Jamie Becker-Finn ’11 grew up on the Leech Lake reservation, an impoverished community in northern Minnesota where she has seen first-hand what poverty, discrimination, and an inequitable justice system can do to families and children.
And when those families can’t afford legal representation to argue on their behalf, things get even more complicated. In some cases, parents lose parental rights of their children permanently.
For Becker-Finn, a Minnesota state representative, it was a no-brainer to look for ways the legislature could work to give those parents a fair chance. And she found a partner in that work in the Institute to Transform Child Protection at Mitchell Hamline.
Becker-Finn, who also chairs the Judiciary Finance and Civil Law committee in the Minnesota House, sponsored legislation this spring that expands legal representation for parents of children going through child welfare cases. Two years ago, lawmakers mandated attorneys be appointed in child welfare cases for parents who can’t afford them. This year, they extended that mandate to cases that are appealed. The Institute to Transform Child Protection worked on both bills.
Joanna Woolman, the institute’s director, said this year’s extension was especially necessary because there’s a dearth of attorneys in Minnesota who have the needed experience to try child welfare cases at the appellate level. Given that, the new law also creates a state agency that will provide training and create a repository of lawyers who are experts in child welfare cases, especially appellate cases.
“The biggest issue in these cases and the reason why you really need to be vigilant, you only have 20 days (to appeal),” said Woolman. “And then those appeals are the highest stakes cases, the most complicated, and the ones with the fewest experts available.”
Students Hannah Burton and Brooke Beskau Warg also had the opportunity to work on efforts to pass the bill. Both have since graduated and joined the institute full-time as an Equal Justice Works fellow.
Data show parents are more likely to keep custody of their children if they have legal representation in what are often complex, emotional, and fast-moving cases: A parent struggling with mental health and addiction could lose custody of their children, even if they plan to seek treatment. A parent experiencing domestic violence could also lose their child even when circumstances are out of their control. Without a lawyer who walks parents through the process and advocates for them, it can be difficult to achieve a fair outcome.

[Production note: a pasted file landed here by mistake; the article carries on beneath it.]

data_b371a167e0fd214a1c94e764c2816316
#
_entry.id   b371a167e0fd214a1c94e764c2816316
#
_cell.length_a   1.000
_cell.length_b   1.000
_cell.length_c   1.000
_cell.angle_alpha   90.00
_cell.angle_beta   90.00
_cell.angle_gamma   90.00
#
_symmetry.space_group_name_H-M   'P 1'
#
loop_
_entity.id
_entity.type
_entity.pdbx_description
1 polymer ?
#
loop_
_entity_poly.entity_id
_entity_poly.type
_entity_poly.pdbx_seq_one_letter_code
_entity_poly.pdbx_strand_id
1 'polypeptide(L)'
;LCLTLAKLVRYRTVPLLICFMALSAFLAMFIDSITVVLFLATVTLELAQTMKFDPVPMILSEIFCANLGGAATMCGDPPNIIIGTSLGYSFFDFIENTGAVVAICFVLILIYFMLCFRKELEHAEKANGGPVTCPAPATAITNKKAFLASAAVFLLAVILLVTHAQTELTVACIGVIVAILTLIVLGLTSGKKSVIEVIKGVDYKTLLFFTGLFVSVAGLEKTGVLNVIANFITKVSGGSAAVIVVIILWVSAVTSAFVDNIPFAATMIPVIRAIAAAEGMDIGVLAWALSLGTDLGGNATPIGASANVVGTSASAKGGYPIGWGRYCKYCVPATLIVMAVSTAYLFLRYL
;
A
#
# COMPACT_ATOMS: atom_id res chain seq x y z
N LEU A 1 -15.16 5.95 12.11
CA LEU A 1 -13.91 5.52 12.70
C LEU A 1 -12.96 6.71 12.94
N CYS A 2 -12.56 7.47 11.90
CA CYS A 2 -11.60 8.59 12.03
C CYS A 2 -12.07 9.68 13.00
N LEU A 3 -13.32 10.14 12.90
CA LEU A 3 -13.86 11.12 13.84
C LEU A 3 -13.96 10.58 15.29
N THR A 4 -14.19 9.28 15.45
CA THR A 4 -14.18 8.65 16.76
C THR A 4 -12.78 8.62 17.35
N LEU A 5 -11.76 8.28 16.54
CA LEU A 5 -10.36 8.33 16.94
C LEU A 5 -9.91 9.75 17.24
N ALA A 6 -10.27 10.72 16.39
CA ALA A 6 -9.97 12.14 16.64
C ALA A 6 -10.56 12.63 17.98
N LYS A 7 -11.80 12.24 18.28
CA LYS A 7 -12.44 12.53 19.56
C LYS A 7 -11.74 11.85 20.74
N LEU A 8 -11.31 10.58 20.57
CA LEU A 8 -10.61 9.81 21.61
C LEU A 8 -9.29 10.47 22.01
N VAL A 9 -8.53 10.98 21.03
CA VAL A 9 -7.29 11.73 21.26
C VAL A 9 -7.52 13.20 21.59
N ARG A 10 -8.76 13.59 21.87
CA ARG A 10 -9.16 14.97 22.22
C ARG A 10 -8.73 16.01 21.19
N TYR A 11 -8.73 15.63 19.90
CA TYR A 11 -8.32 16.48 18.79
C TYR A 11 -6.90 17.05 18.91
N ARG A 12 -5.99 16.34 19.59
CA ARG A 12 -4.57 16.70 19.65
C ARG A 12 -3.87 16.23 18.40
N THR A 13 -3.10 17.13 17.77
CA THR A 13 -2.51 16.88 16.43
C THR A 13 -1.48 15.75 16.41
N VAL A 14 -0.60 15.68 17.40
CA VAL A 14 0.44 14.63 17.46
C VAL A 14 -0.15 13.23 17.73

Even with the law guaranteeing attorneys in child welfare cases, Woolman says it’s still been difficult to implement because of lack of funding, expertise, and overall systemic inequities. She said the bill (and its extension) have been a decade in the making. Legislators have finally realized how far behind Minnesota was compared to other states, which then led to bipartisan support to expand the law and provide additional funding. Additionally, having the right to parent a child is a core issue that many people can relate to.
“Intervening with someone’s right to parent is so compelling to so many people, it’s a shockingly familiar right,” said Woolman. “Many people can empathize with how terrifying it would be to face the prospect of losing your child without a lawyer by your side.”
Becker-Finn, who is also an adjunct professor at Mitchell Hamline, added she came to the effort having personal experience of seeing people in her life lose parental rights. “Long-term, is that really the best thing for the kid when the parent is stable and okay? It’s a very serious issue that a lot of my work has been about: making sure justice system outcomes are not determined by how much money you have.
“We want to make sure that every kid has access to their parent in the same way or the same level regardless of whether that parent is a sophisticated legal system user.”
This story was written by Riham Feshir, a freelance writer in the Twin Cities.